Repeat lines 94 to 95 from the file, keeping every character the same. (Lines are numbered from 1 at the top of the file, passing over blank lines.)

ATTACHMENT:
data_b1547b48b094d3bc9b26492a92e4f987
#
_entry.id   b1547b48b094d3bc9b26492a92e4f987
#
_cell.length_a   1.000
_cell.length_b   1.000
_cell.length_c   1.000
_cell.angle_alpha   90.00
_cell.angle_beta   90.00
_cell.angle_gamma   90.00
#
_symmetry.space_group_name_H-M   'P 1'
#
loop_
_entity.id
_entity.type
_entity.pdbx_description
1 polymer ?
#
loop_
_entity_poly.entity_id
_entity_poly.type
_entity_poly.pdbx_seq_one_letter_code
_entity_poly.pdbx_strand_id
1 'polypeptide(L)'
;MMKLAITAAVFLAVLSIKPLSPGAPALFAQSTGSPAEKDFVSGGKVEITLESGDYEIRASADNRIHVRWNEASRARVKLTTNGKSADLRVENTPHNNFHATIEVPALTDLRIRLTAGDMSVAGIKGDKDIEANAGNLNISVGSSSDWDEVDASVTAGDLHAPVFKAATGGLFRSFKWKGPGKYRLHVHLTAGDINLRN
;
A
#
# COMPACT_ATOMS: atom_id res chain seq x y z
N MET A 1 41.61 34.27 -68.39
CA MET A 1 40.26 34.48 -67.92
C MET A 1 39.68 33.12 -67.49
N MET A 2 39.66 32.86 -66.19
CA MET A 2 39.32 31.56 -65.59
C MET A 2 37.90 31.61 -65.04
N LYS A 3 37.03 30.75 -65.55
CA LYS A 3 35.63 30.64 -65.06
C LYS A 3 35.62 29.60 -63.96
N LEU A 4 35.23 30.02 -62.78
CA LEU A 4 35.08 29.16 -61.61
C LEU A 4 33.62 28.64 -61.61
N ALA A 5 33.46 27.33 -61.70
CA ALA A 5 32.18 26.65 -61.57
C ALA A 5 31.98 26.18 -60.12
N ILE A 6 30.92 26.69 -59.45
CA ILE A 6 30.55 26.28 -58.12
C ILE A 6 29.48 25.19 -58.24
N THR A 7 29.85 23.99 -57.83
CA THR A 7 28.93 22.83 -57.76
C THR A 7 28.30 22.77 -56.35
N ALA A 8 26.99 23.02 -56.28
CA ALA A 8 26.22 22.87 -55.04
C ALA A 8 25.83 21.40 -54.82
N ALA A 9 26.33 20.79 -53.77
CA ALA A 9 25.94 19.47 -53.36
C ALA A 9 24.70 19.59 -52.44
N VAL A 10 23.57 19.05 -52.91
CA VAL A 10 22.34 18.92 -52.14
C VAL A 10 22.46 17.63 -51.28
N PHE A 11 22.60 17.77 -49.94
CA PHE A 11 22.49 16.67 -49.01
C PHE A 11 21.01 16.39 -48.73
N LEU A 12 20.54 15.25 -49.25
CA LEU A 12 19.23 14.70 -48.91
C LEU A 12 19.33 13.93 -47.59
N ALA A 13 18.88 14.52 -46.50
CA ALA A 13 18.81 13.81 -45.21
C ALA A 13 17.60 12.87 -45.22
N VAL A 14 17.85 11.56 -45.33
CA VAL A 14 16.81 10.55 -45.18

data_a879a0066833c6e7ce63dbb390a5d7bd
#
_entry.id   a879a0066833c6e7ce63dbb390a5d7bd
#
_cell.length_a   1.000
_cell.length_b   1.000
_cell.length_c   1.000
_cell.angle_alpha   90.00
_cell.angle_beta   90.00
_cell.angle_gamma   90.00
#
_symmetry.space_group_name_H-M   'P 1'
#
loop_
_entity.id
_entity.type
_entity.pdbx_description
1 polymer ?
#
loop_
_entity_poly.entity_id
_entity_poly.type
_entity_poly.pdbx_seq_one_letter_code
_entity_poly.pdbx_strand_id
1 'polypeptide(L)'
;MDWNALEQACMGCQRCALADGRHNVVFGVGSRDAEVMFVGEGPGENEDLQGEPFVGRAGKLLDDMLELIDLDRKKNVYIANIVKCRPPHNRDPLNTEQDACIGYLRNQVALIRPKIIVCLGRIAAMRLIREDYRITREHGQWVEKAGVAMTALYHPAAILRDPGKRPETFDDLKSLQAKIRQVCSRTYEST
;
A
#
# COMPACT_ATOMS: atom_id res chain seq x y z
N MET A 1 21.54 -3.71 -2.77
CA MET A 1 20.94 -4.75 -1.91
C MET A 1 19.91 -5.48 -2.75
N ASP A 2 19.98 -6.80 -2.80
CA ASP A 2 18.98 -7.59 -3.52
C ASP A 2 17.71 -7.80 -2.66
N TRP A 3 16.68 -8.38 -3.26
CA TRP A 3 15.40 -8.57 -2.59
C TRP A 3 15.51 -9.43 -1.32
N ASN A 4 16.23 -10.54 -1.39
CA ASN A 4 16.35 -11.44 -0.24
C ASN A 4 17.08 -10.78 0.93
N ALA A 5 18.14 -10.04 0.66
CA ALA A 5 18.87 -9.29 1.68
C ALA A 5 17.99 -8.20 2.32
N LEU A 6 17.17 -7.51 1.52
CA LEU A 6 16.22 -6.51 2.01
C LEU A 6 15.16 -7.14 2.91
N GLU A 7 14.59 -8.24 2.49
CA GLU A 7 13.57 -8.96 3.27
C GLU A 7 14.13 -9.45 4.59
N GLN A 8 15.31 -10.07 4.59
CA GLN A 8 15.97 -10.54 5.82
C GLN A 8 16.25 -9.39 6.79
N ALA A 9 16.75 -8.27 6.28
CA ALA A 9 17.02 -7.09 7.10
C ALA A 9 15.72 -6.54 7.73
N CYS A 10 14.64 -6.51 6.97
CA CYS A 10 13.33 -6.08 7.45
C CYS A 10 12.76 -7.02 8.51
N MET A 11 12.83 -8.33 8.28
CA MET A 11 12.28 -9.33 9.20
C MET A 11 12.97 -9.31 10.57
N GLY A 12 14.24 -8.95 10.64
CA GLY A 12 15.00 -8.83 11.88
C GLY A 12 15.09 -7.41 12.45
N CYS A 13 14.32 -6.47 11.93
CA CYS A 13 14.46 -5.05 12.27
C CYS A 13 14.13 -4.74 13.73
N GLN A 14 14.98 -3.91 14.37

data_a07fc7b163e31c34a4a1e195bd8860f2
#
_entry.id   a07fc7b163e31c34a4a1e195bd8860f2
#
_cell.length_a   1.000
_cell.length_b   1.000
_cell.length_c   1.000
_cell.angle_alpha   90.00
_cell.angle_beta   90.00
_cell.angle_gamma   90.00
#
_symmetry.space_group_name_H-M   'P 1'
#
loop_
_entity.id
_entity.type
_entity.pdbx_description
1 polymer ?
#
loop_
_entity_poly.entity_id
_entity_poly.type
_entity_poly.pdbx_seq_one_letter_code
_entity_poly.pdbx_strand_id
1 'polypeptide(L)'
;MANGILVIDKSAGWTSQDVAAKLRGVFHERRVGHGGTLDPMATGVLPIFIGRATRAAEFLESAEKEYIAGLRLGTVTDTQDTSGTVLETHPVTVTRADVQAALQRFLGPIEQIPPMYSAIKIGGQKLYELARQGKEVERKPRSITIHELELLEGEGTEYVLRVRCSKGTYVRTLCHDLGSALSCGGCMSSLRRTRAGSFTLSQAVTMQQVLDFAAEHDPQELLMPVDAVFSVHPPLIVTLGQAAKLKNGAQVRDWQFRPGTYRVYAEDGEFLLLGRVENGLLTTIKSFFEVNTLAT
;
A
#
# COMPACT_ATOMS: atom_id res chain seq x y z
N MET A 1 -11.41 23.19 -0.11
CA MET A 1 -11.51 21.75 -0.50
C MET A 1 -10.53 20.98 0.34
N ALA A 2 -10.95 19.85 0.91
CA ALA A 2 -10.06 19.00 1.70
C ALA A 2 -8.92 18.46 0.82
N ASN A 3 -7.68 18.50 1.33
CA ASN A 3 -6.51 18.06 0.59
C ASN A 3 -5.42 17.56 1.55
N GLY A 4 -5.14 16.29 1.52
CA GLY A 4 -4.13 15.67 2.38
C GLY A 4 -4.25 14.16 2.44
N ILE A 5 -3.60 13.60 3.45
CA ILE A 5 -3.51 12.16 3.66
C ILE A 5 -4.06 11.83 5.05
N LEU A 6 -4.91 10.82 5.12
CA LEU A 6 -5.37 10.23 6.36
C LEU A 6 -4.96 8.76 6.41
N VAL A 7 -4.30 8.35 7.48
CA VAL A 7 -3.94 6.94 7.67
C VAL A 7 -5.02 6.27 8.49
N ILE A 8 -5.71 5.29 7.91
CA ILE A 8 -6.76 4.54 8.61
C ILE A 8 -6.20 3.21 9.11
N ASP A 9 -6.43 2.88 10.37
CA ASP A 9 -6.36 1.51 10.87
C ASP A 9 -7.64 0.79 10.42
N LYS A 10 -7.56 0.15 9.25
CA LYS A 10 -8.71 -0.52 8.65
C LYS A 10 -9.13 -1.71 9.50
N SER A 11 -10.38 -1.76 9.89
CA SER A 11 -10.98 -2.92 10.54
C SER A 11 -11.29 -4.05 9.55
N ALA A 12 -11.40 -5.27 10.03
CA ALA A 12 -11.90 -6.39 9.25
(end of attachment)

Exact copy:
_entity_poly.pdbx_seq_one_letter_code
_entity_poly.pdbx_strand_id